Mid-generation design update
The Ford Mustang is perhaps the defining American automobile of the twentieth century. Since the first generation debuted in 1964, the Mustang spawned the pony car class, sold in the millions, and became an American icon. 54 years later, the sixth-generation ‘Stang remains a defiant symbol of freedom and style, but the modern version is now a refined and respectable driver’s car.
The current generation was released in 2015 and marked a huge advancement for the Mustang in terms of refinement and modernity. Besides a whole new attractive design, the historically brash and simple Mustang received independent rear suspension, a modern interior, a right-hand-drive variant for overseas markets, and an optional 2.3L four-cylinder engine.
Thanks to the new independent suspension and drivetrain upgrades, the Mustang could now impress around corners and thrive on a track. Or it could be had with the new EcoBoost four-cylinder and manage 31 mph highway. However you wanted your Mustang, it could be optioned to meet your needs and exceed your expectations for the affordable, working-class brute.
For 2018, Ford has given its prized pony a mid-life makeover to further improve on its capability and finesse. But before we explore the 2.0 version, it’s worth taking a look back at the outgoing (still virtually new) sixth-gen Mustangs that earned respect overseas and took a legend to new heights.
Many purists were enraged when Ford announced a four-cylinder version, but the baby Mustang is efficient and just about as stylish as the big boys. The turbocharged 2.3L engine achieves 25 mpg combined, but still somehow makes 310 hp and 320 lb-ft. For people who want the look and feel of a wild ‘Stang without the kick, the EcoBoost engine offers easy and affordable entry to the world of muscle.
This is the last of the V6 Mustangs. Ford has dropped the V6 option as part of the 2018 refresh, and it makes sense. At 300 hp and 280 lb-ft, the 3.7L V6 is less powerful and less efficient than the EcoBoost turbo-four. Those who care about the size of their engine will opt for the V8, and those who don’t settle for the EcoBoost. The V6 Mustang was an admirable everyman’s sports car, but it won’t be missed by many — the V6 has been the least popular engine choice since the EcoBoost became the entry powerplant.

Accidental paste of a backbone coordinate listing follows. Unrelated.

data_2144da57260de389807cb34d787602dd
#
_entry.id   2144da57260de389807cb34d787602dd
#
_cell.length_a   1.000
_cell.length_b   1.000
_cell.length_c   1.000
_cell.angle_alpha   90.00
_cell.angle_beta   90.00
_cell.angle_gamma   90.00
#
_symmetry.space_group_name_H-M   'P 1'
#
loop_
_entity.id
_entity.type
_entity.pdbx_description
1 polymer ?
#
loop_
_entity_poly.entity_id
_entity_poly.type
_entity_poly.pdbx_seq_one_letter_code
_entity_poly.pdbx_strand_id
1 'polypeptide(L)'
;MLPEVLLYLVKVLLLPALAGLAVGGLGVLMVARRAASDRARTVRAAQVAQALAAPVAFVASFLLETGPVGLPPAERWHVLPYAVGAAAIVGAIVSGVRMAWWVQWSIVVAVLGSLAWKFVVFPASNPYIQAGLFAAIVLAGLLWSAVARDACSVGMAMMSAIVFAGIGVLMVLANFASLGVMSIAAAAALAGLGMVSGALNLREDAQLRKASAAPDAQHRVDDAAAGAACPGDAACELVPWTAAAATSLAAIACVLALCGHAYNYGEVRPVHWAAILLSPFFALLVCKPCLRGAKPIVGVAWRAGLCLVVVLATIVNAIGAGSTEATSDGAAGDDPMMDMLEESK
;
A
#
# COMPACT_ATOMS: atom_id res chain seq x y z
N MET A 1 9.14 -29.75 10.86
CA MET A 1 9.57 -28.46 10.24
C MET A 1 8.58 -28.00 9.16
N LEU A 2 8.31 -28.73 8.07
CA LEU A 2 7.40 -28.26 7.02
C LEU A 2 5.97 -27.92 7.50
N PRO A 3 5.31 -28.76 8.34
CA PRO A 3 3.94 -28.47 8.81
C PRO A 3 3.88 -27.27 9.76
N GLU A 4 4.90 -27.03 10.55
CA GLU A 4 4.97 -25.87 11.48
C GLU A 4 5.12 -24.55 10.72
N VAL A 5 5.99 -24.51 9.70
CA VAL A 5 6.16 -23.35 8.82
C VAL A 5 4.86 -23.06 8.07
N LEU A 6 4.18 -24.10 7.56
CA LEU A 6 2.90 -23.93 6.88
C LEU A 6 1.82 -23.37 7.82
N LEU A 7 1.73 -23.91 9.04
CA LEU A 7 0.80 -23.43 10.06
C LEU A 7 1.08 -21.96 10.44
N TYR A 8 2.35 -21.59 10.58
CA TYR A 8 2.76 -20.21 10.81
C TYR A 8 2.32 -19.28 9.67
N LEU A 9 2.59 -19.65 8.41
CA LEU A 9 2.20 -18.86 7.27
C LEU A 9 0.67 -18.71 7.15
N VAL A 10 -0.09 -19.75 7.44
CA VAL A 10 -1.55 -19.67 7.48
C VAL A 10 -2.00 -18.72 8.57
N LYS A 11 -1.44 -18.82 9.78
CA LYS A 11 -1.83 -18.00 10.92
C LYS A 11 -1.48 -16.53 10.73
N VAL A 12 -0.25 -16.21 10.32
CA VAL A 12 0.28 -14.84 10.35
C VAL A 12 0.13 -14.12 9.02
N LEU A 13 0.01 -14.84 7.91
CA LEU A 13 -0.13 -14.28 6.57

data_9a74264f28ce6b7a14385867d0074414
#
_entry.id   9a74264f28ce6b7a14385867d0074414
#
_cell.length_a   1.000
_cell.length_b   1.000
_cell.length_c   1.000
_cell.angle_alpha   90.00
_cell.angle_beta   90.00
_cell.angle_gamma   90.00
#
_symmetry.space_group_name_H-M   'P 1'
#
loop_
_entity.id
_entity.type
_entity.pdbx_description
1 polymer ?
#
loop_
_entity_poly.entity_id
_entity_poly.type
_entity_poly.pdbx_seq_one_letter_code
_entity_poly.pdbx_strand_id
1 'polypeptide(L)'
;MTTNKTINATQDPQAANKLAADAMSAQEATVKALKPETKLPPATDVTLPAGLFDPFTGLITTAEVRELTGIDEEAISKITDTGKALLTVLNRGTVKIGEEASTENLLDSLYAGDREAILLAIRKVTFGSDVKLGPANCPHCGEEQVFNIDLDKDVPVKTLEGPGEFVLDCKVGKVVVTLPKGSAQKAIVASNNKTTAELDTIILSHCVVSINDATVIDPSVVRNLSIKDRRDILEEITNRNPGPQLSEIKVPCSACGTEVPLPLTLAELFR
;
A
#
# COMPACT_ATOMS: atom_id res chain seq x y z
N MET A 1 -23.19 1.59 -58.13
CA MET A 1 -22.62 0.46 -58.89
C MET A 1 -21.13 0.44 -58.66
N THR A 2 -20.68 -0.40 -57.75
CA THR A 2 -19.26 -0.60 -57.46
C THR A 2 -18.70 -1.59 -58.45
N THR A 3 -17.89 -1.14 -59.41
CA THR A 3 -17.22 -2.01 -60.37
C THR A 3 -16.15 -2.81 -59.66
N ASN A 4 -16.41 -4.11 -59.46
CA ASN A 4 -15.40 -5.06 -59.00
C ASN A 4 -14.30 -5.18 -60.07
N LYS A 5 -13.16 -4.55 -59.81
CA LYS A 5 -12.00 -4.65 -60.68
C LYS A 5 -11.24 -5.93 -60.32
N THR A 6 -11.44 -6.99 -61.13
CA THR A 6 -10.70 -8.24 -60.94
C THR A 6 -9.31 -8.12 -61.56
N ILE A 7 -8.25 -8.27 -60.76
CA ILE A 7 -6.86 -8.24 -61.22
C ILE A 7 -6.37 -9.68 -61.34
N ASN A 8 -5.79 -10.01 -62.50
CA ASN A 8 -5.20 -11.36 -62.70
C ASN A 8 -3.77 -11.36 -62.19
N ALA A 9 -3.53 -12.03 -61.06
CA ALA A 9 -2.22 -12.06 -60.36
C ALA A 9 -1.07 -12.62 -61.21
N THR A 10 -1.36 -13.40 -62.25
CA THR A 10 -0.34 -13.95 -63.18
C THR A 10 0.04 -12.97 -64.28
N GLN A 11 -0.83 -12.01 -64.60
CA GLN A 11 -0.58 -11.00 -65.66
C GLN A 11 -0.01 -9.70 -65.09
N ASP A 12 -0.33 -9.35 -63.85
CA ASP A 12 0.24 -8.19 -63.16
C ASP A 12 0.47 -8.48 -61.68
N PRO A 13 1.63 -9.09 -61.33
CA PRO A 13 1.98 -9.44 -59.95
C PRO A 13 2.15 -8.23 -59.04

In its sixth generation, the “real Mustang” shines on twisty back roads, in inadvisable light-to-light drag races, or just rumbling around town. With 435 horsepower and 400 lb-ft, the 5.0 V8 is properly moody and easily has the poke to startle unprepared drivers. For the legitimate Mustang experience, the GT is the way to go.
2018 Shelby GT350
Even though it’s a 2018 model, this Shelby GT350 still wears the outgoing design. That’s because most everything of importance has been upgraded to make a lighter, faster, harder, track-ready version of the Mustang GT. Underneath the stripes lurks an enhanced version of the 5.0, a 526-hp, 429 lb-ft 5.2L V8 codenamed “Voodoo.” The GT350 has Recaro bucket seats, Brembo brakes, and a six-speed manual transmission. This is a raw, agile Mustang with muscle and poise that would make Carroll Shelby proud.
The Mustang’s mid-generation design update is fairly subtle. The front fascia and rear tail light cluster have been redesigned to improve aerodynamics — you may notice this 2018 GT looks slightly cleaner and more squinty. There are new factory colors available, more safety features, and a new customizable digital center display.
Many pieces of the drivetrain have been tweaked as well. Building on the Mustang’s recent focus on handling abilities, all trim levels are now available with MagneRide dampers. The 6-speed manual transmission is now improved and standard for all trims, with Ford’s new 10-speed automatic offered as an option. Ford has dropped the V6 option for 2018, with the base EcoBoost turbo-four aimed directly at the European and Chinese markets.
The 5.0 V8 is revised to bring horsepower up by 25 and torque by 20 ft-lbs, in addition to improved fuel efficiency. The GT also has an option for the active exhaust system used in the Shelby GT350, which means it’s loud. With the right options checked, the 2018 Mustang GT does zero to 60 in under four seconds, something I’m sure all Mustang owners can get behind.
The 2018 refresh has once again boosted the Mustang’s performance credentials, which makes it more exciting for enthusiasts. But it is also more efficient and more comfortable than ever for the laypeople. Best of all, the GT starts at $35,000, keeping the Mustang true to its promise of style and performance at a bargain.